I've been doing a fair amount of baking lately, and even more cooking. To the novice, those seem like the same things - preparing food - but anyone who does these things knows they couldn't be more different. Baking is a science. If you don't measure everything out precisely, you're not going to get the right result. It's a formula, and you have to follow it to a T or your breads don't rise, your cakes fall, and your cookies bake flat. Cooking, on the other hand, is an art. You can sort of make it up as you go along, putting in a dash of this flavor and a pinch of that one and correcting for over- or under-seasoning, working the flavor out as you cook and giving the dish some time, and some grace, to come together.
I like cooking, of course. Though baking has its merits (mainly, the fresh-out-of-the-oven warm sugar cookie kind). But to each their own. Some people are bakers. Some people are cooks. Some people are nukers (which is neither an art nor a science but a shortcut to someone else's art or science). And still others are taker-outers.
The same is fairly true of our relationship with Christ, isn't it? There are so many of us who want Christ to be a science. We want Him to be a formula, a painstaking measuring out of this commandment and that service. We think there has to be a way to put this Christian thing together to get the right result. The problem is that we seem to consistently fail at getting our measurements right. We don't get our ingredients all proportioned together, then we're defeated when we don't rise, instead we fall, and everything comes out flat.
There are those for whom Christ is a shortcut. They want the quick, easy Jesus without a lot of time to invest in the actual making of a relationship. They call on Him in times of trouble, cry His name at death's door, and try to enjoy the fruits of His sacrifice without having to figure out anything that really goes into it. That's a shame. Nothing nuked ever tastes quite as good. (This coming from a girl who has shortcutted a grilled cheese on numerous occasion by toasting bread and melting cheese on it in the microwave.) Something is always lacking.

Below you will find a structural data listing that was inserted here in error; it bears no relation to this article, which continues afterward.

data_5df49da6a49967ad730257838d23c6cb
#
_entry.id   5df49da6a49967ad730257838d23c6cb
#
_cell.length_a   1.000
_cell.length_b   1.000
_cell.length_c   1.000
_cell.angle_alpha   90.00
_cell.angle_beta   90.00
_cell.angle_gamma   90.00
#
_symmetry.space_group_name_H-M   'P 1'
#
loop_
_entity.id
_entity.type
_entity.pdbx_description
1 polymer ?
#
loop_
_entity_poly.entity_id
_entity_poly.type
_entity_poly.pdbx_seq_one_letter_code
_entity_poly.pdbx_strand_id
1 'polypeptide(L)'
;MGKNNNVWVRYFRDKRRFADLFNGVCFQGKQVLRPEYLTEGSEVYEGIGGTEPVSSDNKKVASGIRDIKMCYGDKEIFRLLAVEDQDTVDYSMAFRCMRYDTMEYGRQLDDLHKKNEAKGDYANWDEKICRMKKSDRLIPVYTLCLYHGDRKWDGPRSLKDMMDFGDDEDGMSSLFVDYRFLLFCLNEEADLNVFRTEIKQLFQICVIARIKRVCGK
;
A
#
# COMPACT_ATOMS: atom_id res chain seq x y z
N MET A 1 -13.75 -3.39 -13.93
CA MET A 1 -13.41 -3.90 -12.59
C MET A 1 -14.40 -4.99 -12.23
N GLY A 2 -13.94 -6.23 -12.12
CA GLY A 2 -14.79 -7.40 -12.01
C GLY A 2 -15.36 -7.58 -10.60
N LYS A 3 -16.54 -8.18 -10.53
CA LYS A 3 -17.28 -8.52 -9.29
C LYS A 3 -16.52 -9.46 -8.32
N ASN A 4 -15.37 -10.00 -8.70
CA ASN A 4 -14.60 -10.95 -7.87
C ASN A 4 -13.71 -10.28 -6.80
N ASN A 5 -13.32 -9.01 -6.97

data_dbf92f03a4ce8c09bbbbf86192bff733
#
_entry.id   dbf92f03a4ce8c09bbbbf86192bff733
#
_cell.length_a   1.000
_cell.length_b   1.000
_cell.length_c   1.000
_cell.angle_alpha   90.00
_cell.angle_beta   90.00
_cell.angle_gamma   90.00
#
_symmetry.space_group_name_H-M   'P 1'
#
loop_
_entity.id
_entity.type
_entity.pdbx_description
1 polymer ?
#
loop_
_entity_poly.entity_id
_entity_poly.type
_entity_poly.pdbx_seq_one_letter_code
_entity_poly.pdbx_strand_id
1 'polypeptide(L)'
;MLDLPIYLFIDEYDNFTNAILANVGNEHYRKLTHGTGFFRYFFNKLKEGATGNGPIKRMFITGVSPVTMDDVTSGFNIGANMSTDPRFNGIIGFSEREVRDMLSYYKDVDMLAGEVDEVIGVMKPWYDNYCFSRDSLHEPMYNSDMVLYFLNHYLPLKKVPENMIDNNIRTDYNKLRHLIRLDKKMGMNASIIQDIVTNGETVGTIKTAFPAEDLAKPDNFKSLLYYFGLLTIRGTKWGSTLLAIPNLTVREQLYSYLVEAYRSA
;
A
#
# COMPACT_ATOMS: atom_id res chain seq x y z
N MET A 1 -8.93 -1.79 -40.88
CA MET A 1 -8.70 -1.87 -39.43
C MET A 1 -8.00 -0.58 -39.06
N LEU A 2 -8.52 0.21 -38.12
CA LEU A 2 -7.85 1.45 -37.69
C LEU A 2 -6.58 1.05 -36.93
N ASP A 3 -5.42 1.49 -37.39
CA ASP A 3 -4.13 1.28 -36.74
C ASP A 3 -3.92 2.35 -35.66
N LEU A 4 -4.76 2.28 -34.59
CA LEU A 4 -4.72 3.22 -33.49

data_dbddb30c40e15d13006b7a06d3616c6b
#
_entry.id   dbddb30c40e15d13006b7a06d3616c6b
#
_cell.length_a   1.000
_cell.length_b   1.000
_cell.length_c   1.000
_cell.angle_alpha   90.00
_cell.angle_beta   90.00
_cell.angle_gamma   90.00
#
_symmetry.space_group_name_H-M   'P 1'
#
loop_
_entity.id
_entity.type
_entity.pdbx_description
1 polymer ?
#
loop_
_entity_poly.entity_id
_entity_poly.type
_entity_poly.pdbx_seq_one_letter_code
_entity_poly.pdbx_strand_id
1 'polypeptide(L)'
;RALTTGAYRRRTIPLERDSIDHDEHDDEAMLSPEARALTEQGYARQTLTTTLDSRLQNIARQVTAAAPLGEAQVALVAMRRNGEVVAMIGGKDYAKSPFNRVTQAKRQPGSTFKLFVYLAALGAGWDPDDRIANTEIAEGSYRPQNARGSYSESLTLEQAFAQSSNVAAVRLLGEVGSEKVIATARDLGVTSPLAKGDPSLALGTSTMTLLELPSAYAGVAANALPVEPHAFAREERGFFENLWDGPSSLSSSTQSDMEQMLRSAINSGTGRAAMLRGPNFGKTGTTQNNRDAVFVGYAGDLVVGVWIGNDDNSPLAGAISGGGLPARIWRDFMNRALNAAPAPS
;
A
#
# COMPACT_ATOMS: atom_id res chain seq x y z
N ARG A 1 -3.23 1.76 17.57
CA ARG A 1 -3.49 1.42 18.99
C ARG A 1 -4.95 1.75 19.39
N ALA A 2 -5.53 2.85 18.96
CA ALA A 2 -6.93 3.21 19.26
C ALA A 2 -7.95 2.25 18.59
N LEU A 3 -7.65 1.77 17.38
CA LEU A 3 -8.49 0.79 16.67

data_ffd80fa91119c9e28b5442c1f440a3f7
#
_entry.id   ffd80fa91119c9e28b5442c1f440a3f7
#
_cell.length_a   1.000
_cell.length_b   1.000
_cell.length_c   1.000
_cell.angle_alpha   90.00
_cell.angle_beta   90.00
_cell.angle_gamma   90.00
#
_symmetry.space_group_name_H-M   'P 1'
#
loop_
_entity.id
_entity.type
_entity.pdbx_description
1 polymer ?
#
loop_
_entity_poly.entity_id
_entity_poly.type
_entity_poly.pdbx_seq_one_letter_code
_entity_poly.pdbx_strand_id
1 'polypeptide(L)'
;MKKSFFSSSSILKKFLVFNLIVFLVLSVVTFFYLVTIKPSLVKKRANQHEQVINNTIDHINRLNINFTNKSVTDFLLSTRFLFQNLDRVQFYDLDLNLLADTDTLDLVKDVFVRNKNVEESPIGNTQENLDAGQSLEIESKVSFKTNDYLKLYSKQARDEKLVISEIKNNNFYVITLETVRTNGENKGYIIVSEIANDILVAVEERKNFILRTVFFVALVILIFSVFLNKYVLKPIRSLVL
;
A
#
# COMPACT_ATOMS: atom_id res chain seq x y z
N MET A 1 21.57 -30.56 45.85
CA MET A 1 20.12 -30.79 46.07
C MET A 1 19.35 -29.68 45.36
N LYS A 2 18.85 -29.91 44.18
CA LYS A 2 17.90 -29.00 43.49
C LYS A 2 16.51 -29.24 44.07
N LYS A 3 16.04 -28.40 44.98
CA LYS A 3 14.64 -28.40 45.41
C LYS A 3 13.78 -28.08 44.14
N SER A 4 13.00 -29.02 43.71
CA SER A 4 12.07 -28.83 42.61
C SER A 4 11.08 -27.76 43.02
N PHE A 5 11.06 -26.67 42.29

There are those for whom Christ is take-out. They rely on the faith of others to pull them through. They rely on their friends and family, who have relationships with the Messiah, to be enough of a faith to keep Jesus in their sights though He offers nothing really satisfying for their souls. It's kind of the same old thing day after day and after awhile, when that's all the Jesus you can get, it doesn't even sound good any more.
And then there are those of us for whom Christ is an art. We don't really know how the day is going to go, but we're pulling it together as we go along. We have the basics for a good dish - sacrifice, service, faith, hope, love, joy, peace - but we're not really sure about the flavors until we get there. We spend our lives adding a pinch of this, a dash of that, stirring and simmering and kind of giving things the grace to come together. We make it up as we go along. There's a certain beauty in that.
As I think about this, stopping to pull chocolate-chocolate-chip muffins out of the oven for my niece and nephew, who are visiting with me this week (I can't have chocolate, but they seem to like it), I think about what happens when the fire goes out. You pull this desert, this treat out of the oven, this baked deliciousness, this act of science and it's delicious. But nobody's ever eaten a cake or a muffin or a cookie and eased back in their chair with a satisfied sigh, declaring, "That was fulfilling." Rather, they say, "I shouldn't have." I think the same is true for those of us who wish religion was a science. One day, we will sit back, having digested the work of our science, our formula for getting Christ "right," and we'll say, "We shouldn't have."
Cooking, on the other hand, and the art of just sort of bringing things together and figuring them out, is deliciously satisfying. You eat a good meal that's come together just right, with the right flavor of this spice and the right hint of that one and the aroma of something that's simmered just right (an aroma pleasing), and you're just satisfied. You sit back in your chair, let out a sigh, and declare "That was good." And that's how I think it's going to be for those of us who know that relationship with Christ is an art. One day, we will sit back, having breathed in the pleasing aroma of a life coming together, having filled ourselves with a beautiful mix of a little bit of this and a little bit of that, having corrected along the way for the bland or the spicy parts, and we will smile a satisfied smile and simply declare, "That was good."
Are you living a life that's good? It's an art, not a science.
Time to go serve up those muffins while they're still warm...